How goes the battle for truth?

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In the language of triumphalism that always graces a newly elected leader’s   speech to an international audience, Prime Minister Justin Trudeau declared, last week, that “Canada is back”. On the subject of climate change, he insisted, there can be no “laggards”.

The lightly veiled insinuation, of course, was that this once great nation has been brought to its knees, over the past 10 years, by a cynical and zealous crop of intellectual poseurs masquerading as legislators, and, through them, by an especially virulent form of “sciencitis”.

This particular malady is not new. It periodically sweeps across various bodies politic, persuading anyone who will listen that evidence is simply a matter of opinion; that research is a poor substitute for good, old common sense; and that standing in the middle of the tracks as a locomotive bears down on you is a perfectly reasonable posture given that the engineer behind the stick will surely hit the brakes before he turns you into an unrecognizable smudge.

This was the former Conservative Government of Canada’s approach to “public outreach”. Under Stephen Harper, climate science was, at best, a theoretical construct that handy, populist rhetoric could deconstruct in an instant; Environment Canada was a nest of liberal bugs, better swatted than tolerated; and Statistics Canada was a den of uncooperative eggheads who needed to be curtailed, abused and, in the end, fired.

Still, on a trip to Europe in advance of the Paris climate change conference, Mr. Trudeau was unequivocal about the intent of his government: It will look nothing like that of his predecessor’s.

Specifically, he instructed, “Indigenous peoples have known for thousands of years how to care for our planet. . .The rest of us have a lot to learn. . .Canadians) want to know that what they’re doing fits into a bigger picture, because there is no point in bending over backwards if your neighbour or your government is not also doing its part to ensure that we all have the maximum impact together.”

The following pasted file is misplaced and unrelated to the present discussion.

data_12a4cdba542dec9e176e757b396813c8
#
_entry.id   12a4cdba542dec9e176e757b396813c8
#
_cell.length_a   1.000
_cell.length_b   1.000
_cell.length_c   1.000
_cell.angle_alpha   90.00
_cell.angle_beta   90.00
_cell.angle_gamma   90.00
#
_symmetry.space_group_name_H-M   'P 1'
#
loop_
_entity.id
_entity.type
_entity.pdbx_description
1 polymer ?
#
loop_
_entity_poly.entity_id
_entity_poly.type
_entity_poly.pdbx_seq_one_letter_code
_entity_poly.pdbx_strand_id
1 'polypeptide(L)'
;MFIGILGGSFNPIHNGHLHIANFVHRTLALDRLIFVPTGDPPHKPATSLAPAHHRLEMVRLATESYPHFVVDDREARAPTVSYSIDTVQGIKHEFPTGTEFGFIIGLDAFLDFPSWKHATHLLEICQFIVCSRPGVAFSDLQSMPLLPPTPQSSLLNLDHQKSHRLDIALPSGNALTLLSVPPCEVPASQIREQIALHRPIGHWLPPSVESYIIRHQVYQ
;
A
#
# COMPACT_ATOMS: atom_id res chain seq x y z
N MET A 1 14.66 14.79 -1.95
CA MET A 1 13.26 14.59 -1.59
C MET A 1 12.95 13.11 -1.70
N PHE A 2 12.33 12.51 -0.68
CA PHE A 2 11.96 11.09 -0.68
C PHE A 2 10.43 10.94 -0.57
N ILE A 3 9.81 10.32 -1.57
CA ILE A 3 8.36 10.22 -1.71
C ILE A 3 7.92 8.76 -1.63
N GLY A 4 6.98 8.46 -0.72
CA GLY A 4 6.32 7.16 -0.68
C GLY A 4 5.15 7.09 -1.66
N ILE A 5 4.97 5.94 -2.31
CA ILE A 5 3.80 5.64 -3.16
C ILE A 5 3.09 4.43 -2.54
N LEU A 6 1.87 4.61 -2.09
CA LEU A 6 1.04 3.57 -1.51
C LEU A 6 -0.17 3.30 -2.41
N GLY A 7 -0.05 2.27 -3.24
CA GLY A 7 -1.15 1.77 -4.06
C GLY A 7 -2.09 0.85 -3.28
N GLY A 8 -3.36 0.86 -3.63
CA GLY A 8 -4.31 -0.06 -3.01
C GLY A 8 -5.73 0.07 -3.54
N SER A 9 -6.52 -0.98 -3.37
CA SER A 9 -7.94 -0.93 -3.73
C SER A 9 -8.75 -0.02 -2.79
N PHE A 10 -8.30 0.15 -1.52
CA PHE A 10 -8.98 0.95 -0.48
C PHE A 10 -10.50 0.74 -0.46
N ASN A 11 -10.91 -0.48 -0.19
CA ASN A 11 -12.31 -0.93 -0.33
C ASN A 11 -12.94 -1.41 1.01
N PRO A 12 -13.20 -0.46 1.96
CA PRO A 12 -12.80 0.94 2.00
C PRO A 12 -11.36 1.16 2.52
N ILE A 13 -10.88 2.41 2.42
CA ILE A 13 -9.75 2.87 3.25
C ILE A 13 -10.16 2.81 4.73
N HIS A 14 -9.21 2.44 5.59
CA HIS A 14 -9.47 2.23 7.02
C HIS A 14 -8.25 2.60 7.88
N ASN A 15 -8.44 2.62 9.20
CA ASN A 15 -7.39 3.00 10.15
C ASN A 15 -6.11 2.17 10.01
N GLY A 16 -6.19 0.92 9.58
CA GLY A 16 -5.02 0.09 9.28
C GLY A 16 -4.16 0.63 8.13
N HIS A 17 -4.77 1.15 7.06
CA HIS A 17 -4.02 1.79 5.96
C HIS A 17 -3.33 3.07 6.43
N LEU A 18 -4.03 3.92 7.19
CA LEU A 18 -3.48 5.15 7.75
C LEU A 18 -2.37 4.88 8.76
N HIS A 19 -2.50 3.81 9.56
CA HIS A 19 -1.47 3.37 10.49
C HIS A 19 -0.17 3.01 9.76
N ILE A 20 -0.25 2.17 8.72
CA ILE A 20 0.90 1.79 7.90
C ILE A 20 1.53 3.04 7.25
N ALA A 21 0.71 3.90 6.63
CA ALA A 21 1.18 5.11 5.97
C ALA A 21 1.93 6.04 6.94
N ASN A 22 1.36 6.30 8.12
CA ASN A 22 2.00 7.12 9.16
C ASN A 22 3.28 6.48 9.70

He added: “Every single one of us can and should be much more conscious of the ways we can act to reduce our carbon footprint. . .By working together, we will deliver real benefits for our environment while also strengthening our economy, including the creation of more middle class jobs.”

The words are nice, even credible. And yet, the devil is in the details and the details remain demonic.

In New Brunswick, Nova Scotia, Prince Edward Island, and Newfoundland and Labrador, federally funded science initiatives have been eliminated over the past decade with systematic efficiency.

Virtually nothing remains of Fisheries and Oceans, the National Research Council or the Department of Environment in this craggy corner of the Steppe. Where once this region’s scientists and researchers contributed to the national policy agenda, they now perform perfunctory duties teaching their fellow bureaucrats the difference between a green and a blue bag on garbage day. That is the truth of the battle among those who have decided to stick around.

Recent reports from university scholars of my acquaintance suggest that, over the past 15 years, no fewer than 10,000 top-flight thinkers on everything from fluid dynamics to environmental engineering in this region have fled to friendlier and more remunerative locales around the world. They aren’t coming back and their ilk won’t be replaced anytime soon.

So is, as Mr. Trudeau says, “Canada back” as he attempts to sign on to a new climate deal with the rest of world?

Let us attend to the laggards in our own public policy.

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